Yes, I straight up have in interest in creating a start-up here.   I’m not an investor other than in my own labor.   As I said in the same paragraph you are quoting out of context:  ” I do like that there’s some capital around here but my main investors are from elsewhere.”    So, yes, that’s a poorly constructed sentence you quoted there — I should have said “I am straight up interested in doing a start-up here, attracting some investment” but I abbreviated that in a slightly confusing way.   So, taking it out of context you can make it look like I was claiming to be moneybags but, well, I wasn’t.    The rest of the paragraph there makes it perfectly clear that that’s what I meant.  

    You, my friend, are in my book a pretty good argument against trying to do a start-up in town but at least you are slightly exceptional in that regard.

    Also, thanks for reminding me about that comment thread — I’d forgotten about Lances’s query for an experience report and I might have something to offer there soonish, knock on wood, if all goes well, etc. etc.

  5. CS wrote: I think it is just these sorts of irrelevant, legalistic technicalities that get people so exasperated with BL/TL.  You
    have said that people pick on you and gang up on you.  If you want
    those criticisms of you to stop, you should stop this sort of nonsense
    argument. 
    BL wrote: Charles, I have not made any argument:  I have described the facts of the case.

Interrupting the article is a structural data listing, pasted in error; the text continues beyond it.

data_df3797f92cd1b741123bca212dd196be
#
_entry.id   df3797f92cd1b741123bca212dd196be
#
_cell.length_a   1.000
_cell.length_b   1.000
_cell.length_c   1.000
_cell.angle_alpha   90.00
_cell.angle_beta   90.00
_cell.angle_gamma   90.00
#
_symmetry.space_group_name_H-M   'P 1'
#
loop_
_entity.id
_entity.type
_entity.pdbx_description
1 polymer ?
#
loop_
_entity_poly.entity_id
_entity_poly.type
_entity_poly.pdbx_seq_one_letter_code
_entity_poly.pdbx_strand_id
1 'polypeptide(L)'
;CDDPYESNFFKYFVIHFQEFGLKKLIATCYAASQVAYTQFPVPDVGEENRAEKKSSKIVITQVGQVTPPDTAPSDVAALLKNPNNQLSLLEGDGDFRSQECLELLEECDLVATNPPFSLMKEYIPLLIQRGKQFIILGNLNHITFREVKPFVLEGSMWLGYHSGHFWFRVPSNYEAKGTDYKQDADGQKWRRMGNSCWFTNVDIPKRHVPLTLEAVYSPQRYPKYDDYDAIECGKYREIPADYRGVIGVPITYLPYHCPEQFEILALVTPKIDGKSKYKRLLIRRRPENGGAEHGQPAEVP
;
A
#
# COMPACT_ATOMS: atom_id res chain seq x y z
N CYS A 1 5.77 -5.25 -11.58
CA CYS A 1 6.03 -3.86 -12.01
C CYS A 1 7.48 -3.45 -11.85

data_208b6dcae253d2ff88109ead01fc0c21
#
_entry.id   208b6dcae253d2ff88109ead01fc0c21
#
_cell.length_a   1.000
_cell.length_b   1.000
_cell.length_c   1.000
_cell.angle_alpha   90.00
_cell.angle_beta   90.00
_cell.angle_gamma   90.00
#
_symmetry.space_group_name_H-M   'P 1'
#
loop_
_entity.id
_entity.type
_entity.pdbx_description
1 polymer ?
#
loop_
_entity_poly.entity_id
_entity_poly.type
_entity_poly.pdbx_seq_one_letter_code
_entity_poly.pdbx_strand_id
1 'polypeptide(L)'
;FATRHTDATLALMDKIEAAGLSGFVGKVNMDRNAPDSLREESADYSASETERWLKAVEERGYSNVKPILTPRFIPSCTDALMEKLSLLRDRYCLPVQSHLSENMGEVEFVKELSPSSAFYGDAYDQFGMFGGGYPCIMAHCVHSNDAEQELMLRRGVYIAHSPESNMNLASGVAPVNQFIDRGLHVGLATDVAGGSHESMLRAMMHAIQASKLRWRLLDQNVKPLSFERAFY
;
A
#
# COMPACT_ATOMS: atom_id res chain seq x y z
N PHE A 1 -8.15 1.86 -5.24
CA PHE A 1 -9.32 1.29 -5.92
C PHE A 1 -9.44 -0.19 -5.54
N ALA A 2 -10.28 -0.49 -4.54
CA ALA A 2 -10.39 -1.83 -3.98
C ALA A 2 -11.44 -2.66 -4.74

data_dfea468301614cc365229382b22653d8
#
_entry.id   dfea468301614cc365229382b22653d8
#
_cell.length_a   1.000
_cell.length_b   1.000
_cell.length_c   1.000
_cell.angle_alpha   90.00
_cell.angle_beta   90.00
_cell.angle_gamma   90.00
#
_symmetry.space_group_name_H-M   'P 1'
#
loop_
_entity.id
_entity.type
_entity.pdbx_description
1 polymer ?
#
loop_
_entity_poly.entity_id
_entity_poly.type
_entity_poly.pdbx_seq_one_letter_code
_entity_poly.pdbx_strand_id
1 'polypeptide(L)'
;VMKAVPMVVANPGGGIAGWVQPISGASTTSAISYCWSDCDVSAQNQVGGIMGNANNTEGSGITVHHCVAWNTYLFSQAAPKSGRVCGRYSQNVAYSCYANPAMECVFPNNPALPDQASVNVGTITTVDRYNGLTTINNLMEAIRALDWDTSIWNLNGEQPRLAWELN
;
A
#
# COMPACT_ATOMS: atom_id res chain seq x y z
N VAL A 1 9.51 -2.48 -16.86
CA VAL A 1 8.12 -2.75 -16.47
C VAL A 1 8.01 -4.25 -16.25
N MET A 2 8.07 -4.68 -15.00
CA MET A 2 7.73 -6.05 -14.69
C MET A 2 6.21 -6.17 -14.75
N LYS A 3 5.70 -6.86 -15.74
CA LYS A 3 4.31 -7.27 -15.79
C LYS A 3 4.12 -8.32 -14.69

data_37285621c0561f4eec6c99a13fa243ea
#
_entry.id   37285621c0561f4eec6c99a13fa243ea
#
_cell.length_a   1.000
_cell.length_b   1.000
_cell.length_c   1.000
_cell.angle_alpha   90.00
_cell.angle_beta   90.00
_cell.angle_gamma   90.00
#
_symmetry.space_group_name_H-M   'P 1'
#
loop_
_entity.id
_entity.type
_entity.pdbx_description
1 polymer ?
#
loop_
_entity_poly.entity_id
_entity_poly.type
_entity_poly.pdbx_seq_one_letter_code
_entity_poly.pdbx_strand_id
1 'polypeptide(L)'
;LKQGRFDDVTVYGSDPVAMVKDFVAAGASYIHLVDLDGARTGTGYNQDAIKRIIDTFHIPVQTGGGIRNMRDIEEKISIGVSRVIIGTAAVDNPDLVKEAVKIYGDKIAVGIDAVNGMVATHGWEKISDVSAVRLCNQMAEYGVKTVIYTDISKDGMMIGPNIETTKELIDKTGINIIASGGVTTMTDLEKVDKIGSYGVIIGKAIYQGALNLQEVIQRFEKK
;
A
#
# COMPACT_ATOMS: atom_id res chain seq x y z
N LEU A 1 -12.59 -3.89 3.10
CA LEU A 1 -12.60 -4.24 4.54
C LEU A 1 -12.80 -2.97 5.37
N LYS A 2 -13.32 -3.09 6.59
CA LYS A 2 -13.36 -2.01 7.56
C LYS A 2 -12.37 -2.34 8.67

Okay, you should stop repeating these sorts of irrelevant facts. 

    Note that this latest reply is another example of the petty, irrelevant technicalities that get people annoyed with you.  The point of my post was that your statements were irrelevant technicalities, I used the words “irrelevant” and “technicalities” repeatedly.  I used the word “argument” once. 

    Needless to say, you avoid the main point that your statements are irrelevant.  Instead, you pick out the isolated word “argument” and reply with a petty technicality about whether you are making an argument or not. 

    If you don’t want people to constantly get annoyed with you and therefore attack you, you should take a look at yourself and resolve to avoid this sort of petty technicality.

  6. If you are not making an argument, and if no one is challenging the fact that the school is not required to report certain crimes, why do you constantly bring it up in every discussion about BHS?

    It’s as though every time folks were sitting at a coffee shop talking about local restaurants you butted in and launched into a lengthy and convoluted monologue about the fact that restaurants are businesses. Nobody said they wasn’t, so why bring it up if you’re not trying to make a point?

  7. Tom Lord, posting as “Bruce Love”:
    “It’s hard being new in town and not really knowing anyone yet :-)”

    Tom Lord, posting as “Bruce Love”:
    “I am straight up looking to do some start-up investment here in Berkeley.”

    You stated that you had recently moved to the area.
    You stated that you were a capital investor.

    You lied.

  8. Charles, I have not made any argument:  I have described the facts of the case.